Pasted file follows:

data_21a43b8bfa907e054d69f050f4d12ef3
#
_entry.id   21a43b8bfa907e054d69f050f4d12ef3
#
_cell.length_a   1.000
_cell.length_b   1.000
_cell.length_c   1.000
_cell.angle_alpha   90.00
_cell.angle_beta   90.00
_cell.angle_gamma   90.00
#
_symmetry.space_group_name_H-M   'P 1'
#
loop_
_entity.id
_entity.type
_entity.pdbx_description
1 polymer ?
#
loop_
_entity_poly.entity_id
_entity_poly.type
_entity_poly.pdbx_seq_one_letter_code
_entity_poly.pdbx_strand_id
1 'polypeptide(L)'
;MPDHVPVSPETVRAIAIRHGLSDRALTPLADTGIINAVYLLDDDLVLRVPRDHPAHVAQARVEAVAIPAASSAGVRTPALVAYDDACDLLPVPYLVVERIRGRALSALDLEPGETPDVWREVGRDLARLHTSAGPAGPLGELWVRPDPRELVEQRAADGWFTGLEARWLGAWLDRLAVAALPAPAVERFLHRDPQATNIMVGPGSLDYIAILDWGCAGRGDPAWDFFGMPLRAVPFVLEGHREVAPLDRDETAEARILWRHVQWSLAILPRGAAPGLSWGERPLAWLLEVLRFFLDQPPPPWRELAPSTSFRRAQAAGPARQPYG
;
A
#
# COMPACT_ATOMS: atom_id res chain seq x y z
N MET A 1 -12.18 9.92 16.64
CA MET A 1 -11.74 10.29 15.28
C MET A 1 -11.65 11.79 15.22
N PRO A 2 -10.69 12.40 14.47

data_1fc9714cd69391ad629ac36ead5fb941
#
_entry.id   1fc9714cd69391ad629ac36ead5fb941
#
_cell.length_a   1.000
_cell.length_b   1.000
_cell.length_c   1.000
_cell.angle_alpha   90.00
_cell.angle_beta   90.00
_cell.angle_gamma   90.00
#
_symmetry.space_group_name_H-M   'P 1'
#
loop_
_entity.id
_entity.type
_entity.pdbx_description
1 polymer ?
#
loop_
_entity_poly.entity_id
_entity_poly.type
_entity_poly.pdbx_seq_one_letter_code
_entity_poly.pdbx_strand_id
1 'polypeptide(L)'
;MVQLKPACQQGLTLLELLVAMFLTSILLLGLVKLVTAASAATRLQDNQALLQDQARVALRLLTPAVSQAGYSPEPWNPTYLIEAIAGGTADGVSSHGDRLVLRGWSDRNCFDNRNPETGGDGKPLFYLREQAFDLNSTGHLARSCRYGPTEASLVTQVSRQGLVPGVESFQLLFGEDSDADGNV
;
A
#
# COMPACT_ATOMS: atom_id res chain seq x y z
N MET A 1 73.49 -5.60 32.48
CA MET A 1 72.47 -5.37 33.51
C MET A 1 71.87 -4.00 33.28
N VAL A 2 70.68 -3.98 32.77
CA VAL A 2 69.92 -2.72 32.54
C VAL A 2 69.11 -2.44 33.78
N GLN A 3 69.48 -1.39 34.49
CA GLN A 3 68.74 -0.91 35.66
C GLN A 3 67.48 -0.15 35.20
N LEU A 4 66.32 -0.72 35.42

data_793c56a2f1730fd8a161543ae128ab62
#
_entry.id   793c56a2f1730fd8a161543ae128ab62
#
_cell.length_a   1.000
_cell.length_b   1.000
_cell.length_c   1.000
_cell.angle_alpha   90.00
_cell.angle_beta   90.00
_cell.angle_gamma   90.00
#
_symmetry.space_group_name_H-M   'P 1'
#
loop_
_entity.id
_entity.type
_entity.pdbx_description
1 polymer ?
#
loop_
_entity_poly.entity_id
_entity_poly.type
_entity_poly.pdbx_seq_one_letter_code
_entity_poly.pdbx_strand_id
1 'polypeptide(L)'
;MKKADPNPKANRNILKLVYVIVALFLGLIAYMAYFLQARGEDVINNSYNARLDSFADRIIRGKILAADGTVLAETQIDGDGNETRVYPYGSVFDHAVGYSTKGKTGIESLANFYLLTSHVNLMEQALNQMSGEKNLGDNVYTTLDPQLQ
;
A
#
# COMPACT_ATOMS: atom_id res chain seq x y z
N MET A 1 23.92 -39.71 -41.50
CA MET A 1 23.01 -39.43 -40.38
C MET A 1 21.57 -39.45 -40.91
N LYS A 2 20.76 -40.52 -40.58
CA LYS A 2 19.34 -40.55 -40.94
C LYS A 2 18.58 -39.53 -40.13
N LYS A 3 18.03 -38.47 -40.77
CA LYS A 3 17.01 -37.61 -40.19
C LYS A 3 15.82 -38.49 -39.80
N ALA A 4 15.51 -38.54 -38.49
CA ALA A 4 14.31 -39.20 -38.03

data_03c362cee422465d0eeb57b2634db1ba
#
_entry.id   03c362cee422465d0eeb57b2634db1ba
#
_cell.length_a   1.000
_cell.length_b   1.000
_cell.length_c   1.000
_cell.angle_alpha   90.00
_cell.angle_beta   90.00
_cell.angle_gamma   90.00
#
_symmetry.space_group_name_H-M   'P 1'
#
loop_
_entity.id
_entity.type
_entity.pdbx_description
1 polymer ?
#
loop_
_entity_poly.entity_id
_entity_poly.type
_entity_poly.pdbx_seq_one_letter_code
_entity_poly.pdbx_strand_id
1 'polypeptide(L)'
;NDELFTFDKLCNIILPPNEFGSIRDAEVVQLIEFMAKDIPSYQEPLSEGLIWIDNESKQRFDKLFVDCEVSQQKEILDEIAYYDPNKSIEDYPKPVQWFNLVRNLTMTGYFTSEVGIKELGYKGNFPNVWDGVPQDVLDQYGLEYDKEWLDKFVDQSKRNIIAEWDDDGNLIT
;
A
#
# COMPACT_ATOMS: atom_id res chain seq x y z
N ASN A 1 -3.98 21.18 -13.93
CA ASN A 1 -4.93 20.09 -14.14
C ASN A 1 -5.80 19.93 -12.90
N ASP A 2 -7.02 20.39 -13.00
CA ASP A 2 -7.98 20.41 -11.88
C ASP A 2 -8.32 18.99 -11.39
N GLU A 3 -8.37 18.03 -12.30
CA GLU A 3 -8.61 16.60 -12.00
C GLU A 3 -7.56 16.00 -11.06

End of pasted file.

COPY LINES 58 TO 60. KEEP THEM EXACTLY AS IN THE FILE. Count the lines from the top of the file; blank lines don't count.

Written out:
_entity_poly.pdbx_strand_id
1 'polypeptide(L)'
;MVQLKPACQQGLTLLELLVAMFLTSILLLGLVKLVTAASAATRLQDNQALLQDQARVALRLLTPAVSQAGYSPEPWNPTYLIEAIAGGTADGVSSHGDRLVLRGWSDRNCFDNRNPETGGDGKPLFYLREQAFDLNSTGHLARSCRYGPTEASLVTQVSRQGLVPGVESFQLLFGEDSDADGNV